Redesigining the Web

Not long ago, Tim Berners-Lee asked us to think about how to redesign the web to more closely align it with its original vision. It seems the current implementation has strayed. Have any of you thought about how to do that?

One of the things that strikes me is that we (you and I) don’t exist on the web. Sure, there are “helpful” organizations out there that will capture and store as much of our personal information as we’re willing to provide, but the organization that captures and stores it has assumed ownership in exchange for providing a few free trinkets for our use. After you reflect on it, I think you’ll agree we don’t exist, not in our own right, under our own control. A friend of mine thinks this could be called slavery.

What if we changed the web to provide a more equitable presence for each of us? I would create an avatar for every individual. I would make the avatar solely the property of the individual. We would be able to use our avatar in any web environment, retaining ownership of important information in every instance. No organization would be able to confine our avatars within their web environment. We should have the freedom to use our avatar wherever and whenever we choose.

I would also create a governance structure that describes what information (if any) is required to transact activity for every web environment. The governance structure would be crowd-sourced, meaning all of us have the ability to decide what’s appropriate and what isn’t, all the time.

So if such a thing existed, how would you use it? What are your thoughts? Are you interested in making this a reality?

2 Likes

Thank you for the link to Tim Berners-Lee. It was very interesting to read his recent proposal about the state of the internet.

A few years ago I read „You are not a Gadget“ by Jaron Lanier, and he proposed something I felt reminded of by your post. As far as I can recall or what I made of it in my head he wanted a new structure of the web (especially for micro-payments) that allows us to trace back content to the contents creator. Based on what Ted Nelson had in mind way earlier with two-way links. For me the interesting thing about this idea is the thought that we could be represented online with a single avatar, like you said, and our content is there only once as well and connected to this avatar. So for example: Maybe I’m a musician and i create a song and upload it to this web and people want to share it they are only posting a link / reference to the original file, which I then get maybe notified of, maybe I even get payed by people listening to it. (Here is a link I found about it)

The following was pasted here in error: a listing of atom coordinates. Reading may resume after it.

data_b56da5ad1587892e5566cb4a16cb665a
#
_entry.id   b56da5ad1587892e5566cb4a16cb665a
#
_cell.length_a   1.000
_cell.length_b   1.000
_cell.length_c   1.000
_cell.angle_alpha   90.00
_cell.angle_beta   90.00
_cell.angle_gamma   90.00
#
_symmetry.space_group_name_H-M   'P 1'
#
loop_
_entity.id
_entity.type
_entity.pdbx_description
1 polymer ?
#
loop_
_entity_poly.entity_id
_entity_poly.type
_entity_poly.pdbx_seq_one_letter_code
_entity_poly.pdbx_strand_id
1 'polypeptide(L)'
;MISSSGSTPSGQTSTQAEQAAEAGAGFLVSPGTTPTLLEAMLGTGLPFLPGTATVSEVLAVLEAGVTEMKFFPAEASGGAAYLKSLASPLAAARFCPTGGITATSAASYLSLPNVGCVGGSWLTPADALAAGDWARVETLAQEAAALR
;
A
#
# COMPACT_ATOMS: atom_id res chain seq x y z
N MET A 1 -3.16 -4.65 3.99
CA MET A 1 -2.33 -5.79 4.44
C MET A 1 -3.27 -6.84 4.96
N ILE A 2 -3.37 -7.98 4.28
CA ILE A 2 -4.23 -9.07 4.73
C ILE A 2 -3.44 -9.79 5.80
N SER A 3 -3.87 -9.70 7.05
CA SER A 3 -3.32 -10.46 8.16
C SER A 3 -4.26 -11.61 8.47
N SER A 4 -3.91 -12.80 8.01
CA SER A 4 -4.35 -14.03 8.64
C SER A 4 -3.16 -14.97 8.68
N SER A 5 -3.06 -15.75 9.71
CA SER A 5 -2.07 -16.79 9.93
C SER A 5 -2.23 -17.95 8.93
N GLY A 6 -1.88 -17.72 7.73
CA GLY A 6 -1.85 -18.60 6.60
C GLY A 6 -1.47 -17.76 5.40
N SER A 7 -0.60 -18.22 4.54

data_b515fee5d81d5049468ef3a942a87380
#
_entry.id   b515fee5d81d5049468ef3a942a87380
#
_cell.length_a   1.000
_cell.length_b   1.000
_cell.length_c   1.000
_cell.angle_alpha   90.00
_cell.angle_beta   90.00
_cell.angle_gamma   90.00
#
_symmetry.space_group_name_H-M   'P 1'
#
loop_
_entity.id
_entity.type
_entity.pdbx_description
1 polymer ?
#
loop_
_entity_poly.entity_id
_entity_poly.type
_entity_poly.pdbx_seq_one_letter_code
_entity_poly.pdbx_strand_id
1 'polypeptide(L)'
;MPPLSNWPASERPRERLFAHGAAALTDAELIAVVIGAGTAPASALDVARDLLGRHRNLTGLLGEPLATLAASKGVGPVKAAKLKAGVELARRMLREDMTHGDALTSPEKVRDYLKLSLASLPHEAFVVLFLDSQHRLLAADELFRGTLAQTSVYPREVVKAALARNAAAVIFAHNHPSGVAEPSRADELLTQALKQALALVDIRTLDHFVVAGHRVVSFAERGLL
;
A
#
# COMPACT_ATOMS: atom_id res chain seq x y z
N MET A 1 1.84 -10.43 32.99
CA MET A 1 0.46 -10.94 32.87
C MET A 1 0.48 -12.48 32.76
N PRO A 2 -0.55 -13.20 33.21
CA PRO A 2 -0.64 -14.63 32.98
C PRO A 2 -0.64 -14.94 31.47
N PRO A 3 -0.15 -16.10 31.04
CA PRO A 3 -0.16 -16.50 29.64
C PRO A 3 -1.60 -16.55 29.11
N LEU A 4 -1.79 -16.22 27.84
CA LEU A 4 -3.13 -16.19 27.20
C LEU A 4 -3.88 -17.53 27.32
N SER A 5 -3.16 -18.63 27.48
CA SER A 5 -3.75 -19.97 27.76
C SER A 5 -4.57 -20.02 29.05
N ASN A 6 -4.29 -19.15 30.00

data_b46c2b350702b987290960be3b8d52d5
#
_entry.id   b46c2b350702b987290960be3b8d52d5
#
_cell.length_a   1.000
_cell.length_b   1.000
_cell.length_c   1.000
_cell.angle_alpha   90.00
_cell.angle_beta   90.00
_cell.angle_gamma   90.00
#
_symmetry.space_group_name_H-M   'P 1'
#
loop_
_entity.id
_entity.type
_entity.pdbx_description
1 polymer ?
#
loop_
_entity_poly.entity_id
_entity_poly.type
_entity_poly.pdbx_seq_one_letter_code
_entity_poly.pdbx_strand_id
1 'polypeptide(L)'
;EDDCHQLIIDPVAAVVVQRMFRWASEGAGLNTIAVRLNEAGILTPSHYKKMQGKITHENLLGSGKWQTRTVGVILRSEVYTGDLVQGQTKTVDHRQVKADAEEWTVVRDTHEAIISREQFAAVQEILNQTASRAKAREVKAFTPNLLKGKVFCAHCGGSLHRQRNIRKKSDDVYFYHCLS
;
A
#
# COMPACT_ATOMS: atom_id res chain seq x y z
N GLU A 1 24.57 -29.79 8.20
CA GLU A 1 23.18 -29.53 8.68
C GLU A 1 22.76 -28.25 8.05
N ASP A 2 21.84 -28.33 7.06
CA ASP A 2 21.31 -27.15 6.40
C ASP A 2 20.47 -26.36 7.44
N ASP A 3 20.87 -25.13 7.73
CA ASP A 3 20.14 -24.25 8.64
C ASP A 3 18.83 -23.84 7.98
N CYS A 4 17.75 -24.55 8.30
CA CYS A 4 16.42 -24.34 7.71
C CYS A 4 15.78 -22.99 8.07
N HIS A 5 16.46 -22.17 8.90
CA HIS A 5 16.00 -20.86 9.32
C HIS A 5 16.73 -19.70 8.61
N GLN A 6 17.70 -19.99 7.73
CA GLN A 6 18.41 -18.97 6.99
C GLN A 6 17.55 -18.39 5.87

I’m not sure this is what you were thinking of, but I wanted to add this to your thought.

It is interesting, as I read your post the only thing I could think of was blockchain. I’m still figuring out what it is all about and how it will influence the internet, not to mention our lives and society, however, it does promise a way for the individual to take control of their own data and be rewarded accordingly.

Try to read these two articles and see if you reach same understanding as me :smile:

Edit: It was a reply to @Sencillo, I’m still trying to figure out how this forum works :laughing:

Also see the related topic in this forum: Towards the Vision of The Decentralized Web!

A two-way link that connects you to everything you’ve ever posted is interesting, but does that mean your avatar is automatically a public-facing thing? In other words, if I traverse the link from the posting, will I reach your avatar and see everything about you? If you choose to remain anonymous, how will I know anything about the person who posted the material? I think this bears some thought.

I believe in decentralization as a concept. Our personal information is only as secure as the weakest repository that contains it. As we’ve seen, there are some very weak links out there. Accumulated information stored in centralized locations seems to be a magnetic target for those who do harm. Individual storage changes the equation.

I don’t see blockchain as a complete solution for personal information. There may be useful applications for blockchain in this area, but blockchain is not where I would start.

On Hacker News I just bumped into this interesting open-source project:

Socialhome is best described as a federated personal profile with social networking functionality. Users can create rich content using Markdown and even HTML/JS/CSS (if set as trusted user). All content can be pinned to the user profile and all content will federate to contacts in the federated social web.

Quite cool! On their roadmap is support for ActivityPub support.

1 Like